Showing posts with label space. Show all posts
Showing posts with label space. Show all posts

Monday, August 27, 2012

Africans in the '60s - Liberation and Neil Armstrong's Moon Landing

The sad news of Neil Armstrong's passing offers a chance to revisit how much the idea of space travel and race to land a man on the moon also had a powerful hold over the popular imagination of many Africans in the 1960s. One example, of course, is grade-school science teacher Edward Makuka Nkoloso's Zambian space program and its proposed mission to Mars on the eve of Zambian independence in 1964.

Hinted in Alexis Madrigal's blog post about Nkoloso is a sense of the end of liberation struggle, Zambia's independence day celebrations and, perhaps, the same kind of naiveté, optimism and euphoria we've seen frozen and capsuled by photographers like Philippe Koudjina and Malick Sidebe in the black and white pictures they took of Malian youth in that hopeful time.

The same optimism is captured in a different way in the two 5 mins excerpts below from Congolese auteur  Balufu Bakupa-Kanyinda's 2009 short film, We Too Walked on the Moon (Nous aussi avons marché sur la lune), which uses the 1969 American Apollo 11 mission that landed Neil Armstrong and Buzz Aldrin on the moon as the year and the backdrop for an interesting glimpse at middle class Congolese lives -- a teacher, a doctor and an artist.



In the film we get to see each person experience the radio broadcast of the moon landing differently, with the artist (you can see that in the 2nd excerpt) eventually deciding that he must also walk on the moon.



With the news and discussion of a moon landing as a reminder of the technological chasm between Africa and the West, Olivier Barlet's  review over at Africultures, I think, touches the core of Bakupa-Kanyinda's film (Google auto translation + mine):
The film revolves between poems by Aime Cesaire and the Congolese poet Tshiakatumba Mukadi, recited by students under the direction of their teacher.... A slow tracking shot shows various portraits tacked above the blackboard, revealing many major African figures, including Obama, confirming them as sources of inspiration.... For an Africa that suffers from an inferiority complex inherited from the mental integration of its alleged backwardness, the message is simple: be the image of those of you who believed in themselves.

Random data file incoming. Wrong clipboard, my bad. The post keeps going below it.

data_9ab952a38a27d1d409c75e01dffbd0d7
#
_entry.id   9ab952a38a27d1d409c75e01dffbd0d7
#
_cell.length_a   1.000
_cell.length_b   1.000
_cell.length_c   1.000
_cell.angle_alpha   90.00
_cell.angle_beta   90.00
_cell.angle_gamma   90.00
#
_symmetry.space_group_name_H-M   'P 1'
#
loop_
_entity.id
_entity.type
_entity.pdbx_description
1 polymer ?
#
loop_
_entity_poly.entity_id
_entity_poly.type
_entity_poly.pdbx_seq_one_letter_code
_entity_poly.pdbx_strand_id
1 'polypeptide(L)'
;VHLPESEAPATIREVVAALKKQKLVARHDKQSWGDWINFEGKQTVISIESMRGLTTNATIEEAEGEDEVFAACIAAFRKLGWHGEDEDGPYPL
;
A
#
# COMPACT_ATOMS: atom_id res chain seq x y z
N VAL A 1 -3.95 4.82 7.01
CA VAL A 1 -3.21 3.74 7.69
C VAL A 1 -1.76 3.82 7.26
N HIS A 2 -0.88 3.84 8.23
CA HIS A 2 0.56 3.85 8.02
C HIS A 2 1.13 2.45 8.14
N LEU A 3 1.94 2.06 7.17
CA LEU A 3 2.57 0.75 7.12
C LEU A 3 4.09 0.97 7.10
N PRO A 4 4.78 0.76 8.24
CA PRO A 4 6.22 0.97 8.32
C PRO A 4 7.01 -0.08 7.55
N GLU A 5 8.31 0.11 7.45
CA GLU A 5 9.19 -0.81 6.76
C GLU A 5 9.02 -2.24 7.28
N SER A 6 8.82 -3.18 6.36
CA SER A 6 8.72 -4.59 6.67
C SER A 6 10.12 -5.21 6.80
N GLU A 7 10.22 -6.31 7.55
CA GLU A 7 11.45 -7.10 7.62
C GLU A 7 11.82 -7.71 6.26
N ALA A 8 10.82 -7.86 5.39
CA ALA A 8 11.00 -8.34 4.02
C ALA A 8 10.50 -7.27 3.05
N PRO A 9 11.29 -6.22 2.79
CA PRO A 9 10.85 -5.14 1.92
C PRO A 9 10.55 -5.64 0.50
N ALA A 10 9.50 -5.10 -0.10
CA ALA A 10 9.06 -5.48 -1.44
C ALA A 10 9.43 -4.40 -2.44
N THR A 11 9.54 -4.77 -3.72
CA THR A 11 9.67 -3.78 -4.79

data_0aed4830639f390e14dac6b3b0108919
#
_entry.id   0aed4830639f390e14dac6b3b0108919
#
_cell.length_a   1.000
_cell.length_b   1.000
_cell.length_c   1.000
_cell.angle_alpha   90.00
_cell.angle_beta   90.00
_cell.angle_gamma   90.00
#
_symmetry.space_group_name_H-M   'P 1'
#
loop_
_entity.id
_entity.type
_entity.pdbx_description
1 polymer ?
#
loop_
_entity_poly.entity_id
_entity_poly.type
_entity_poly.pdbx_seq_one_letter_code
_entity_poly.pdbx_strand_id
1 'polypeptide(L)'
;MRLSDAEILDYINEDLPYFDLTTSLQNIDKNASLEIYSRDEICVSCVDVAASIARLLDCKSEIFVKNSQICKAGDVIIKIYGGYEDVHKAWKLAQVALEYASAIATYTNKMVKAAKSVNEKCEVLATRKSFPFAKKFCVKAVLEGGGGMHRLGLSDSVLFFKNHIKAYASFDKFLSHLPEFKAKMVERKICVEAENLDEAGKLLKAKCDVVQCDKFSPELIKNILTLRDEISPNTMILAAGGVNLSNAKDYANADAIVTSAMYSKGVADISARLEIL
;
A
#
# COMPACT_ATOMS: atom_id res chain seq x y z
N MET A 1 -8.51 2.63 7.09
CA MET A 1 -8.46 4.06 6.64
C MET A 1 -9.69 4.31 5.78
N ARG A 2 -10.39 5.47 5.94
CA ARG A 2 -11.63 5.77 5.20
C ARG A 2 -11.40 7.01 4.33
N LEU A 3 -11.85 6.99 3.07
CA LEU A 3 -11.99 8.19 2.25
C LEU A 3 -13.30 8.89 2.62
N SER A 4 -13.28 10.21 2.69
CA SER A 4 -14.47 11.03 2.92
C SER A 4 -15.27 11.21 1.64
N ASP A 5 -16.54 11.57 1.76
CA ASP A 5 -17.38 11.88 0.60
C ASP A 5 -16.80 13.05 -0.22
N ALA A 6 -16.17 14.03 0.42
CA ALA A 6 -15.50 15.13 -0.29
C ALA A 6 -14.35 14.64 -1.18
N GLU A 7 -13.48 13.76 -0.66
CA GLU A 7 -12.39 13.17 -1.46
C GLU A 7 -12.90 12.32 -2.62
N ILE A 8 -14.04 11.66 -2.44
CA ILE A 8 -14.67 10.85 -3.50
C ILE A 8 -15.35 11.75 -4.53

This post is a reworked version of a previous post from July 2nd 2010.  


Monday, July 25, 2011

Zimbabwe: Cafe View of Harare's Art Scene



The Nomadic Wax crew that shot the mini documentary above about Zimbabwe's alternative hip hop scene talk at length about the capital's famous hub of cultural activity, "Book Cafe":
... The Book Cafe is one of the most exciting and interesting places I have been to anywhere in the world and the arts scene that it has helped to create and support is truly remarkable. Every night, a different young artist is featured. The audience is always made up of all the other local artists, from famous ones like Chiwoniso to up and coming ones like emcee Synik. Our team immediately fell in love with the Zimbabwean hip hop and spoken word scene, with its unofficial headquarters at one of the various wooden tables in the Book Cafe's restaurant. With a huge freestyle culture, and a unique approach to both bilingualism and English raps, Zimbabwean hip hop has a huge amount of potential. Dancehall has also exploded in popularity in Zimbabwe as whole, influencing other genres, like hip hop, as well. That said, the emcees we did meet were firmly rooted in their own hip hop identities, enthusiastically separating themselves from the 'pop' or 'traditional' music scenes. We were repeatedly treated to the most interesting and refreshing perspectives on the political situation in Zimbabwe from its local emcees, usually over some boney chicken and greasy fries from Nando's.

Friday, July 15, 2011